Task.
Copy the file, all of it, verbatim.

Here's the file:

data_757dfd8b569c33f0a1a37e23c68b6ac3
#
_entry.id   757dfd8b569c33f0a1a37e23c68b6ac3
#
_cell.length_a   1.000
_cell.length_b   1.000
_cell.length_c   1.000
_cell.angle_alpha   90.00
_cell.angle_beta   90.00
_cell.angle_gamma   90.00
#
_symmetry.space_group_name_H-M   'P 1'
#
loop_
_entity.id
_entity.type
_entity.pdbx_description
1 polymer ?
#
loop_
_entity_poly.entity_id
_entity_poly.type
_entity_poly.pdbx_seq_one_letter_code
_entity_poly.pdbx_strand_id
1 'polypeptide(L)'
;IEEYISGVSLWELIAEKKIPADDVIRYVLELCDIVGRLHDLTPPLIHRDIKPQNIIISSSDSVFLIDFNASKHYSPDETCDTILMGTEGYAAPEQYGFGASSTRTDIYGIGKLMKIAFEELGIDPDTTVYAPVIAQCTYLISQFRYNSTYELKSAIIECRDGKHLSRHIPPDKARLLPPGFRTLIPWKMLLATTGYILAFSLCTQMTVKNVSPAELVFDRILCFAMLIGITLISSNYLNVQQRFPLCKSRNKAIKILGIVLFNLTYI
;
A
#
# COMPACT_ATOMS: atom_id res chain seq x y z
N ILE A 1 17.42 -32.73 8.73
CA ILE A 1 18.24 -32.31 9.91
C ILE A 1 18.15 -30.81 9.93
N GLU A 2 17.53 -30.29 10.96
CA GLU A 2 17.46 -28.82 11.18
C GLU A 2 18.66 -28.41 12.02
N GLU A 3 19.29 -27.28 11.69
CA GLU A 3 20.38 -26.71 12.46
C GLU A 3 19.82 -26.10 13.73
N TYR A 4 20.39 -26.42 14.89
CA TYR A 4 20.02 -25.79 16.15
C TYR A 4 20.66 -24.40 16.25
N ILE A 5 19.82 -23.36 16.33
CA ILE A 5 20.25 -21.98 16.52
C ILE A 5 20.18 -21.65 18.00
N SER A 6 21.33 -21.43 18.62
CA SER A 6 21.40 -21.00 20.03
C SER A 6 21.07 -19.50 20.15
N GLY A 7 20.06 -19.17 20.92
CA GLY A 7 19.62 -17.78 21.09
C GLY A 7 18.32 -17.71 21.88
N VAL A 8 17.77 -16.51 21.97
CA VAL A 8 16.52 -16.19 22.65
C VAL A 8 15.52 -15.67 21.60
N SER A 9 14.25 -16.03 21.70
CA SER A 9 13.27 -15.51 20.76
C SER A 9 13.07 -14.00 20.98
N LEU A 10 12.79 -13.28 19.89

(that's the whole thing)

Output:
data_757dfd8b569c33f0a1a37e23c68b6ac3
#
_entry.id   757dfd8b569c33f0a1a37e23c68b6ac3
#
_cell.length_a   1.000
_cell.length_b   1.000
_cell.length_c   1.000
_cell.angle_alpha   90.00
_cell.angle_beta   90.00
_cell.angle_gamma   90.00
#
_symmetry.space_group_name_H-M   'P 1'
#
loop_
_entity.id
_entity.type
_entity.pdbx_description
1 polymer ?
#
loop_
_entity_poly.entity_id
_entity_poly.type
_entity_poly.pdbx_seq_one_letter_code
_entity_poly.pdbx_strand_id
1 'polypeptide(L)'
;IEEYISGVSLWELIAEKKIPADDVIRYVLELCDIVGRLHDLTPPLIHRDIKPQNIIISSSDSVFLIDFNASKHYSPDETCDTILMGTEGYAAPEQYGFGASSTRTDIYGIGKLMKIAFEELGIDPDTTVYAPVIAQCTYLISQFRYNSTYELKSAIIECRDGKHLSRHIPPDKARLLPPGFRTLIPWKMLLATTGYILAFSLCTQMTVKNVSPAELVFDRILCFAMLIGITLISSNYLNVQQRFPLCKSRNKAIKILGIVLFNLTYI
;
A
#
# COMPACT_ATOMS: atom_id res chain seq x y z
N ILE A 1 17.42 -32.73 8.73
CA ILE A 1 18.24 -32.31 9.91
C ILE A 1 18.15 -30.81 9.93
N GLU A 2 17.53 -30.29 10.96
CA GLU A 2 17.46 -28.82 11.18
C GLU A 2 18.66 -28.41 12.02
N GLU A 3 19.29 -27.28 11.69
CA GLU A 3 20.38 -26.71 12.46
C GLU A 3 19.82 -26.10 13.73
N TYR A 4 20.39 -26.42 14.89
CA TYR A 4 20.02 -25.79 16.15
C TYR A 4 20.66 -24.40 16.25
N ILE A 5 19.82 -23.36 16.33
CA ILE A 5 20.25 -21.98 16.52
C ILE A 5 20.18 -21.65 18.00
N SER A 6 21.33 -21.43 18.62
CA SER A 6 21.40 -21.00 20.03
C SER A 6 21.07 -19.50 20.15
N GLY A 7 20.06 -19.17 20.92
CA GLY A 7 19.62 -17.78 21.09
C GLY A 7 18.32 -17.71 21.88
N VAL A 8 17.77 -16.51 21.97
CA VAL A 8 16.52 -16.19 22.65
C VAL A 8 15.52 -15.67 21.60
N SER A 9 14.25 -16.03 21.70
CA SER A 9 13.27 -15.51 20.76
C SER A 9 13.07 -14.00 20.98
N LEU A 10 12.79 -13.28 19.89